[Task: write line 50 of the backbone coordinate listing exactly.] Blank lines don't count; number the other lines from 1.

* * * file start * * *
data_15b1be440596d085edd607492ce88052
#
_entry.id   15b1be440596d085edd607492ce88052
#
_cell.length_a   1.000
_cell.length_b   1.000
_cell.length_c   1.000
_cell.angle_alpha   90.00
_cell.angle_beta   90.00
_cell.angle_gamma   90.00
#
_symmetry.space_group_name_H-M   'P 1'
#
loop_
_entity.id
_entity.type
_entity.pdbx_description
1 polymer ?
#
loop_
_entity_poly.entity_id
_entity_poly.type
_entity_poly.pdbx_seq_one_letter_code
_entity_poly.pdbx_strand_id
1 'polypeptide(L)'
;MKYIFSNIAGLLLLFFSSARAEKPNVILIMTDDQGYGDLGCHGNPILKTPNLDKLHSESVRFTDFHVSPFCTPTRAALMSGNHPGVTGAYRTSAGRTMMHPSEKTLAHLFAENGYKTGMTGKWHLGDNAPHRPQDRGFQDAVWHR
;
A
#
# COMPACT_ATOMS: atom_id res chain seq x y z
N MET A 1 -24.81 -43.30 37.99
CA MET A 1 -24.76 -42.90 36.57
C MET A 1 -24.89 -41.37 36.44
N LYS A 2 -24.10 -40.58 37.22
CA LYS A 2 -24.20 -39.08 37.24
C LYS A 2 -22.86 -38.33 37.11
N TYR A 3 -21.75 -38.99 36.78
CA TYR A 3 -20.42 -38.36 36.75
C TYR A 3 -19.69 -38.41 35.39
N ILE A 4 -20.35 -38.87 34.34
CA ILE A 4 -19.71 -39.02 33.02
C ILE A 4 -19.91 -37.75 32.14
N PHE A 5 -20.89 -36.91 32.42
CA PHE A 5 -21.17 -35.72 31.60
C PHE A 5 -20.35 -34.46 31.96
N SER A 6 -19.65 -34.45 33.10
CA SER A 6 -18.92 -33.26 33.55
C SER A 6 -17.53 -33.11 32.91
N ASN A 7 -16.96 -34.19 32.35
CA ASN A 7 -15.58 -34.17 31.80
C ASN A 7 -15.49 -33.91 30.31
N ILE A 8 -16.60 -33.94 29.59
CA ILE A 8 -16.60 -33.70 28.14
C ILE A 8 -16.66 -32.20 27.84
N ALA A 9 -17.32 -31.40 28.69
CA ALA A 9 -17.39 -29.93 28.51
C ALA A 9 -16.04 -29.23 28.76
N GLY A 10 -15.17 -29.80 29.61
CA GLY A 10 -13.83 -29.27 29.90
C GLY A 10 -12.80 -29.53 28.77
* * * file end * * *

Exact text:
CA ASN A 7 -15.58 -34.17 31.80